There are a great deal of parallels between being a dance accompanist and a vocal accompanist. Both dance and the voice use the body as expressive instruments. Substitute choreography for words and the differences between singers and dancers start to narrow. Having a basic vocabulary of dance steps would be the equivalent of having a working knowledge of French phonetics or German diction.
Before becoming involved in the ballet world, I worked as a vocal accompanist and spent much time accompanying singers in French Song, Lieder, or Italian arias. As I was born and bred in Malaysia , European languages were not what I left school with. I spoke a basic Cantonese by virtue of being born into a Chinese family, had passable Bahasa Malaysia from being schooled in the national language, and thanks to books and American TV had decent English as well.
So, when I started accompanying singers as a young student at music college, there was a very steep learning curve for me to add French and German to my repertoire. Mind you, there was no need to rapidly become a fluent speaker, but it was expected for serious vocal accompanists to have a working knowledge of various languages and the ability to coach singers in those languages. For example, a good accompanist would be well equipped with an arsenal in the form of German, French, and Italian phonetics as well as an understanding of vocal technique.
As well as learning the accompaniment to a song or aria, the best accompanists would also study the text of the songs , translate if necessary, anticipate where to allow time for tricky words/ breaths, or anticipate any technical needs which might arise from singers needing to use the chest voice , perhaps, or to float a high note – all the kinds of considerations which have nothing to do with playing the piano but had everything to do with being a specialist in vocal accompaniment.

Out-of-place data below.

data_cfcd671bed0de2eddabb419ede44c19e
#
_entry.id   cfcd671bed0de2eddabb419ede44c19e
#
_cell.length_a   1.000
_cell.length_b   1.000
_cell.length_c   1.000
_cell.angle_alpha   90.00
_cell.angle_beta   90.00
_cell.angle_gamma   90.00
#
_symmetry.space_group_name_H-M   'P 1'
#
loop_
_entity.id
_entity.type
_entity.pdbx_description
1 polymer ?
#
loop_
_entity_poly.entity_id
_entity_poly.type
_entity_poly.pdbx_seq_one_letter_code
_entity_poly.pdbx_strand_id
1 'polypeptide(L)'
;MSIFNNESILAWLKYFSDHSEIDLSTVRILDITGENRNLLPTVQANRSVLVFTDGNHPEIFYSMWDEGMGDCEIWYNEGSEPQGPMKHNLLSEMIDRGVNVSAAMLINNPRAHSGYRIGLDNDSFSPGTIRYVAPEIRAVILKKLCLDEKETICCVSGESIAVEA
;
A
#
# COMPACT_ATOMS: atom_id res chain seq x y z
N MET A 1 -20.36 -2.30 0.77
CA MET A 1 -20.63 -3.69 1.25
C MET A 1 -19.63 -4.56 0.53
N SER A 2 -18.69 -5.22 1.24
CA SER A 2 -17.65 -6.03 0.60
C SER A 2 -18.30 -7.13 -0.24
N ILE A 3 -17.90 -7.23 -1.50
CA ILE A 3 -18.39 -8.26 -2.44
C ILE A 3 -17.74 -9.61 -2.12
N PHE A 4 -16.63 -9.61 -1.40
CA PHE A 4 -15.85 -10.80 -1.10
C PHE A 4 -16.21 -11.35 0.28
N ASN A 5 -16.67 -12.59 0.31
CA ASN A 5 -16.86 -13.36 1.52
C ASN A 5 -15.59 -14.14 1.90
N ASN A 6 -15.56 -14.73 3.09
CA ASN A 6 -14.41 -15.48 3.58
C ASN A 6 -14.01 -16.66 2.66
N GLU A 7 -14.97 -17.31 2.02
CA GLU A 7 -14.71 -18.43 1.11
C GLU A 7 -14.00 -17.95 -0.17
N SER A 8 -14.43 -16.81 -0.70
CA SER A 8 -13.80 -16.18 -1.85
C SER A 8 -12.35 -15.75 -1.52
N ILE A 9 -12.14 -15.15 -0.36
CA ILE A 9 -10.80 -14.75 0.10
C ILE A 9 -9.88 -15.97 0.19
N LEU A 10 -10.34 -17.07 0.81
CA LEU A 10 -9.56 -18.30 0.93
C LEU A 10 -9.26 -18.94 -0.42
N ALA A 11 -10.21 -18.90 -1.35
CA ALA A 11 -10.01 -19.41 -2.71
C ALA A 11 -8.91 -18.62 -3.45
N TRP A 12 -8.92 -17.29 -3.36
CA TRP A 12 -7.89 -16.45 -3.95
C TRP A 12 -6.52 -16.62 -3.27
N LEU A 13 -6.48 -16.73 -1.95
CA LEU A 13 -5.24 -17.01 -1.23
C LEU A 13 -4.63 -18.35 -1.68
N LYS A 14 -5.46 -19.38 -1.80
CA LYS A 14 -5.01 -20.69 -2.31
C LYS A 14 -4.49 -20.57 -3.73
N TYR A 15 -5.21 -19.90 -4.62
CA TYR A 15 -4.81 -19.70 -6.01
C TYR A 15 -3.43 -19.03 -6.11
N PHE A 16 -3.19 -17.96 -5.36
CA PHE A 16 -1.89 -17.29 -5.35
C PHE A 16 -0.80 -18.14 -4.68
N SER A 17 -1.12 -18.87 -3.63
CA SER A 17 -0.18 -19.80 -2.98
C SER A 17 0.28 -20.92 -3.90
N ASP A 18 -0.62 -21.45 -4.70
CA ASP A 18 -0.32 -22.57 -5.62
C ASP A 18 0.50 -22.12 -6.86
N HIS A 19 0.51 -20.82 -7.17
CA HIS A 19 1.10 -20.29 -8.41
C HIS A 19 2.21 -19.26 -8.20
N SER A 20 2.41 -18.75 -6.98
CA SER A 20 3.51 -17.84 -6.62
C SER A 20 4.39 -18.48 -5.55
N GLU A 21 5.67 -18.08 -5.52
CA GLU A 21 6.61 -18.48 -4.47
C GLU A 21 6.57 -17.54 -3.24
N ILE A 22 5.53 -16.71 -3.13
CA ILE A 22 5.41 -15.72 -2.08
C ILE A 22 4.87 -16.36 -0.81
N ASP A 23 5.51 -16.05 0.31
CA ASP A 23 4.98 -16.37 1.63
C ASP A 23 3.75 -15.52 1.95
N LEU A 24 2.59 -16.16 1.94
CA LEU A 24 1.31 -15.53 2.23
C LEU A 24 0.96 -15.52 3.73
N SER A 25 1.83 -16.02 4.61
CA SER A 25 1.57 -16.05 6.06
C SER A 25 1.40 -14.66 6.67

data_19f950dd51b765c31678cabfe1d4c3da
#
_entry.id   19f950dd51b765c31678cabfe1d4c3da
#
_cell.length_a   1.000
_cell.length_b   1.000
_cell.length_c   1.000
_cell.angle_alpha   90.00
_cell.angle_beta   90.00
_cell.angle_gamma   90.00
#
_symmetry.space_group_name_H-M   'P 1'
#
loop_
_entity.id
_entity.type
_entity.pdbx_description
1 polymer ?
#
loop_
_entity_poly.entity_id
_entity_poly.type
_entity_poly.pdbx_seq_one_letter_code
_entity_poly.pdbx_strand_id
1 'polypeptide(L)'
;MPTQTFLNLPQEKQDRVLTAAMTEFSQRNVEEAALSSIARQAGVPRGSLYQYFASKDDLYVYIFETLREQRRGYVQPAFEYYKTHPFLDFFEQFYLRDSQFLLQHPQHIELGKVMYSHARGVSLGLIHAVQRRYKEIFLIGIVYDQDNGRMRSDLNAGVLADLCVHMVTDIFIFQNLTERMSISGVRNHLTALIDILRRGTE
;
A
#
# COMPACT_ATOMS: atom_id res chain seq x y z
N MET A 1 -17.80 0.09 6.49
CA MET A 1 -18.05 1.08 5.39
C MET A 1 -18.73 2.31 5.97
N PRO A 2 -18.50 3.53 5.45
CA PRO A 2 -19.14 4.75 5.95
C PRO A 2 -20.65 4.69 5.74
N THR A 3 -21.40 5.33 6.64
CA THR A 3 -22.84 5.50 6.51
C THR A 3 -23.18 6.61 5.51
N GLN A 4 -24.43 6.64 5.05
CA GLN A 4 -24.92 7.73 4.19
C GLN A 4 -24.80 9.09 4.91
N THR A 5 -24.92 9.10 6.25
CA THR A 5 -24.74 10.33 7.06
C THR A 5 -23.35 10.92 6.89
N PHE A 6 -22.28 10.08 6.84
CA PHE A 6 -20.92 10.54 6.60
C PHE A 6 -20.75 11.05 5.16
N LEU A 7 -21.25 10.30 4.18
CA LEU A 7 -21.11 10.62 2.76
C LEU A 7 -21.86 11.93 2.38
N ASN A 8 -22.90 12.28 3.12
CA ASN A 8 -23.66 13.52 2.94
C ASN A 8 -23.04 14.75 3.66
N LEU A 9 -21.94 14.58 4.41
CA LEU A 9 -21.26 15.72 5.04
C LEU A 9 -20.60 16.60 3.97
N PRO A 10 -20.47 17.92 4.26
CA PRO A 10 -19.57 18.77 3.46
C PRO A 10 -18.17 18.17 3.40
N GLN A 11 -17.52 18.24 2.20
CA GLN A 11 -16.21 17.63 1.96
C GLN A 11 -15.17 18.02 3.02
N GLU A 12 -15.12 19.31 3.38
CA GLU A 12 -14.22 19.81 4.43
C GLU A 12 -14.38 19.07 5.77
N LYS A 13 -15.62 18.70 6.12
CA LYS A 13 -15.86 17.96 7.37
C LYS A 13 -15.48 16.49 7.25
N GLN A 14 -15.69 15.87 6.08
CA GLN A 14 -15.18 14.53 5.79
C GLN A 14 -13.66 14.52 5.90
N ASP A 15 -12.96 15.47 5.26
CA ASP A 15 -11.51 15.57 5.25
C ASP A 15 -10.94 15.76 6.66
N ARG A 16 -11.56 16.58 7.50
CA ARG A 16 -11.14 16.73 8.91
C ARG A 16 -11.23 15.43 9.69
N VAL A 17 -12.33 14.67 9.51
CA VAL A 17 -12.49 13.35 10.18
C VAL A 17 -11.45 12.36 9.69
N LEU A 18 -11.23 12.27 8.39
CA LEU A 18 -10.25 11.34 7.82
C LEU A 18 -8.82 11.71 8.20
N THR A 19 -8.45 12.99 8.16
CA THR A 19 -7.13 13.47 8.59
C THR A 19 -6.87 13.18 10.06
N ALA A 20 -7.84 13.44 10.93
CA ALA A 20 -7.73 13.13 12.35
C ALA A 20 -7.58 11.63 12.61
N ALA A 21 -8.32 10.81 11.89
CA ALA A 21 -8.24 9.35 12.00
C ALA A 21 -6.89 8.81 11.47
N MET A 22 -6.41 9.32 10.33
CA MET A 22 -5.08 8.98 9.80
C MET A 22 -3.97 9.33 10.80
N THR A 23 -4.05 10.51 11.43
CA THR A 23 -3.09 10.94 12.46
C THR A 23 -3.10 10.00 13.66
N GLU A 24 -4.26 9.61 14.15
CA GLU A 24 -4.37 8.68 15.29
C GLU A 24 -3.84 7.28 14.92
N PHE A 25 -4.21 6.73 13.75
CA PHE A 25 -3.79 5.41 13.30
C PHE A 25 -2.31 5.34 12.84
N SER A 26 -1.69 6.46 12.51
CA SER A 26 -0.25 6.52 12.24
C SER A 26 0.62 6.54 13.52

So for me, it was not too great a transition to make from accompanying singers to working with dancers. I fell back into the habit of ‘getting to know the text’. It wasn’t a strange thing to be told by my mentors at Scottish Ballet was that I needed to understand the dynamics of dance steps.
One of the things I picked up on during my year at SB was the importance of having rehearsal marks in the musical score. Simply being able to follow what the dancers were doing was like being able to follow the of plot of Strauss’s lieder Für Fnfzehn Pfennige and allow a little time for different emphatic pronouncements of ‘für fünfzehn pfennige’ (not always marked in the score how one should do this, but it comes with an understanding of the text and working in partnership with the singer). So when dancers say the music for their solo variation is too fast, they might mean that they don’t have time to properly articulate their footwork /do five pirouettes/ hold an arabesque at a particular point in their solo. Just because choreography isn’t notated in a way which is readily understood by most musicians, it doesn’t mean we shouldn’t offer less artistic support .
Lucia Popp singing “Für fünfzehn Pfennige” R. Strauss